Shares have proven to be the best way to generate sustainable long-term returns for people over the decades, without the risk of debt. It can take a long time to analyse shares properly, but it would be a mistake to avoid the share market altogether. Exchange-traded funds (ETFs) have come into popularity recently, which is where you can buy an index fund through an exchange like the ASX. Some ETFs mirror the most popular indexes in the world, such as the iShares S&P 500 ETF (ASX: IVV). Indexes are great because they give you diversification to a whole heap…
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Shares have proven to be the best way to generate sustainable long-term returns for people over the decades, without the risk of debt. It can take a long time to analyse shares properly, but it would be a mistake to avoid the share market altogether.
Exchange-traded funds (ETFs) have come into popularity recently, which is where you can buy an index fund through an exchange like the ASX. Some ETFs mirror the most popular indexes in the world, such as the iShares S&P 500 ETF (ASX: IVV).
Indexes are great because they give you diversification to a whole heap of businesses with just one purchase.
Here are three of my favourite ETFs:
Vanguard MSCI Index International Shares ETF (ASX: VGS)
This ETF is run by Vanguard, a world leader in providing ultra-low-cost ETFs to passive investors around the world.
I like this ETF because it is an extremely diverse ETF giving exposure to over 1,500 businesses around the world including shares like Apple, Alphabet (Google), Microsoft, Amazon, Facebook, Toyota, Nestle and Samsung.
It has an annual management fee of only 0.18%, which is very cheap compared to most other ETF and managed fund products.
BETANASDAQ ETF UNITS (ASX: NDQ)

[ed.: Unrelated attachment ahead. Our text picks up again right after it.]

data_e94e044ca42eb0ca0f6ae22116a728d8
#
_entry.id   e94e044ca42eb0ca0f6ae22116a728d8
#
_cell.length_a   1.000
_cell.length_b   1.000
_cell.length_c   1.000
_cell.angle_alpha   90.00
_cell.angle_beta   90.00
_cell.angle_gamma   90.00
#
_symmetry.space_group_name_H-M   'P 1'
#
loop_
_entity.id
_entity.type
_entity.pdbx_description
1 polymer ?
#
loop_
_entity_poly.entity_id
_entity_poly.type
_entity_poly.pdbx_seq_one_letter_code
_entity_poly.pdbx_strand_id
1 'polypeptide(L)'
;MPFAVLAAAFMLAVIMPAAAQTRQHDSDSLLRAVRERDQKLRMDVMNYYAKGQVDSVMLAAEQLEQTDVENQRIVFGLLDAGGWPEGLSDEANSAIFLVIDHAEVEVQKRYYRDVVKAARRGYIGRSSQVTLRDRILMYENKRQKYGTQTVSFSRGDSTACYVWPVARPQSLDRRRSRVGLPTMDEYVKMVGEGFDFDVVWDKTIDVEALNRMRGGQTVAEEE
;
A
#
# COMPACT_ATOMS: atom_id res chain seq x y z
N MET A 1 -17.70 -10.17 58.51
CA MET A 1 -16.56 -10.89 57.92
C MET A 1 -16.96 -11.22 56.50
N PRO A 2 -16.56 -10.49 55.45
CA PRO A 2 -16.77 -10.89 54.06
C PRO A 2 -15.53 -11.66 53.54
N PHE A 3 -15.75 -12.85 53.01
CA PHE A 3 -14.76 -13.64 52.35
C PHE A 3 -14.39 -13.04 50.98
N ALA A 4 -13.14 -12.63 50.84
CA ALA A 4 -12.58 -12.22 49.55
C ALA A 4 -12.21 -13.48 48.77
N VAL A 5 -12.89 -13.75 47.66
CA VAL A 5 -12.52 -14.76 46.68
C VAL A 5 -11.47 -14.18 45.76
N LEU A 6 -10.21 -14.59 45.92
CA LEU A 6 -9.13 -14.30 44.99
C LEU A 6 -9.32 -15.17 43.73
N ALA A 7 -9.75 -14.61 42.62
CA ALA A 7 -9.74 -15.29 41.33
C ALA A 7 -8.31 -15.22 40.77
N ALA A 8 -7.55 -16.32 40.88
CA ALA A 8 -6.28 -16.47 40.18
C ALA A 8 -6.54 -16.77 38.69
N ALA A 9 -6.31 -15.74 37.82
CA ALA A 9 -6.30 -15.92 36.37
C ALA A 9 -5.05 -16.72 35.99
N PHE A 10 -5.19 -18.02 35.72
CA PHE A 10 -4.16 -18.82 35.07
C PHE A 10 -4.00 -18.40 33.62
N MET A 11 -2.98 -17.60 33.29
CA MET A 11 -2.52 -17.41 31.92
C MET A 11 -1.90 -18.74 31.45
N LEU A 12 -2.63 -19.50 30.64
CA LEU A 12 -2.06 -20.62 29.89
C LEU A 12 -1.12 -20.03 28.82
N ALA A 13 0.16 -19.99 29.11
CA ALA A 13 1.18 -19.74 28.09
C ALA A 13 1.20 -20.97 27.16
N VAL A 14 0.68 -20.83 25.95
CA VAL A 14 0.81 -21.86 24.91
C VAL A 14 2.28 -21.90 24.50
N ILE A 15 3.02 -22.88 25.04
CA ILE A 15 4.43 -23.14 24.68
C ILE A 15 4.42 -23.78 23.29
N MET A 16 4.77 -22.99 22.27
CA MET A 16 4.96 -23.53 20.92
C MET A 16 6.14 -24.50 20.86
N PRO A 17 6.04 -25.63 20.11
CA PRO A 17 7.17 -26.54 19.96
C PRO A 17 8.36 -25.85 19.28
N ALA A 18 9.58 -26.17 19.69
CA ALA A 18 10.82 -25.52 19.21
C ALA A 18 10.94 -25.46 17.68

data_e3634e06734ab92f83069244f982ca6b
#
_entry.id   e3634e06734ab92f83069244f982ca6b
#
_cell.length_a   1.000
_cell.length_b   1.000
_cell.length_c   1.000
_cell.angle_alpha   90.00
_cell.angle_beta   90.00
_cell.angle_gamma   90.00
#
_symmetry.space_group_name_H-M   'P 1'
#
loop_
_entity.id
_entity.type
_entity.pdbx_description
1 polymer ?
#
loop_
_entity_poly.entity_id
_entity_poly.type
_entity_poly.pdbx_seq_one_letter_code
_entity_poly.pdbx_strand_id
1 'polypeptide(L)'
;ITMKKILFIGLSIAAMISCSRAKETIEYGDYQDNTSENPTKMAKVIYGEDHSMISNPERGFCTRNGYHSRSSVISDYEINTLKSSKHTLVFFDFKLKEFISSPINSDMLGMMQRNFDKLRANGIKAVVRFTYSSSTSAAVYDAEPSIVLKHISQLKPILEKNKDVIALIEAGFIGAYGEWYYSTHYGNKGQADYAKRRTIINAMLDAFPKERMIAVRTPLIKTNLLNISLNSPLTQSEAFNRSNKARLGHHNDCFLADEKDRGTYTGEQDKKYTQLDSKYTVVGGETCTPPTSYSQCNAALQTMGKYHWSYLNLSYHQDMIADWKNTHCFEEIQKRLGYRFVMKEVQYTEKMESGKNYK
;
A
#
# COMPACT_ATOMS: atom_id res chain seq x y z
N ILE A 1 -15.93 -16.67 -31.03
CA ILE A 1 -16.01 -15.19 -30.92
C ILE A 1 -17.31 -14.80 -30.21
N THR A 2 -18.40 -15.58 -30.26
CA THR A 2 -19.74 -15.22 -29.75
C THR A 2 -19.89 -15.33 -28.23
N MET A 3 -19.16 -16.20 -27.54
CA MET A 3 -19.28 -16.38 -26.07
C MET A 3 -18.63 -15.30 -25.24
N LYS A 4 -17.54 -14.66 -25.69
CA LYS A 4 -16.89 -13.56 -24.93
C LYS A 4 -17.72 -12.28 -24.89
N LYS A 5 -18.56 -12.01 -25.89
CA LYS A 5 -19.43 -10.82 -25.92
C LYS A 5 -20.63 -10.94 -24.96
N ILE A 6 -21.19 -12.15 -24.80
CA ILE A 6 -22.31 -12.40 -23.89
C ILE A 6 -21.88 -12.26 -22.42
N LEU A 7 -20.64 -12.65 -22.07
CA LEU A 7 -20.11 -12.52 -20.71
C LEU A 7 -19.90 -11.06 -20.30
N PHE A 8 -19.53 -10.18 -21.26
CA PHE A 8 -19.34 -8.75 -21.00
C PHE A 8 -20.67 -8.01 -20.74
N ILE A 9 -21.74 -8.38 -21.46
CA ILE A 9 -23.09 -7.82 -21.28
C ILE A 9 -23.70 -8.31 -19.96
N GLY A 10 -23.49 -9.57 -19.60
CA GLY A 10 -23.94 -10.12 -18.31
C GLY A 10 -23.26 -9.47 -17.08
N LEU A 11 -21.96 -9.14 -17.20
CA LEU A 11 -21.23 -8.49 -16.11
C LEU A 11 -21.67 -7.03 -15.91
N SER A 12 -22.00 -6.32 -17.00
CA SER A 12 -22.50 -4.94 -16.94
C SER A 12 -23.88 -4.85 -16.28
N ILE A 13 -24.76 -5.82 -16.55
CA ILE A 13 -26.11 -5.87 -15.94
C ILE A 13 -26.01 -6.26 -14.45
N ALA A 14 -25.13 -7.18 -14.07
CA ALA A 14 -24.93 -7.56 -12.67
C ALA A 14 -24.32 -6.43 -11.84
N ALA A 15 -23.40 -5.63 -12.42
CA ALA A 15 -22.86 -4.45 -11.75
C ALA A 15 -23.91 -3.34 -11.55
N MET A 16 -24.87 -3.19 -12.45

This ETF gives the investor exposure to the biggest 100 non-financial businesses on the NASDAQ, the technology exchange in the USA. Many people may feel that it’s going to be the giant technology companies that provide the biggest returns over the next decade, so they may want higher exposure to this group of companies.
Its top holdings are focused around Apple, Microsoft, Amazon, Facebook and Alphabet (Google), which make up around 43.4% of the index.
Betashares Global Cybersecurity ETF (ASX: HACK)
This ETF offers investors exposure to a group of global cybersecurity companies. Cybersecurity is a very important and growing sector. Readers may be aware of a spate of hacks in recent times where large companies have had to own up to large data breaches.
Uber and Ashley Madison are two of the latest companies which made the news regarding hacks. Governments, power companies, infrastructure businesses and so on are prime targets for cyber-attacks.
I think the stocks that make up this index could, as a whole, generate market-beating profit growth and make a good investment.
Out of the three choices, the Vanguard is the most passive ETF and should serve a ‘know-nothing’ investor very well over the decades. However, I think the Global Security ETF could provide the best medium-term returns because the other two are trading at very high valuations compared to their historical averages.
I also think that these top stocks will beat the index as well.
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Motley Fool contributor Tristan Harrison has no position in any of the stocks mentioned. The Motley Fool Australia owns shares of and has recommended BETANASDAQ ETF UNITS. The Motley Fool Australia owns shares of BETA CYBER ETF UNITS. The Motley Fool Australia has recommended Vanguard MSCI Index International Shares ETF. We Fools may not all hold the same opinions, but we all believe that considering a diverse range of insights makes us better investors. The Motley Fool has a disclosure policy. This article contains general investment advice only (under AFSL 400691). Authorised by Bruce Jackson.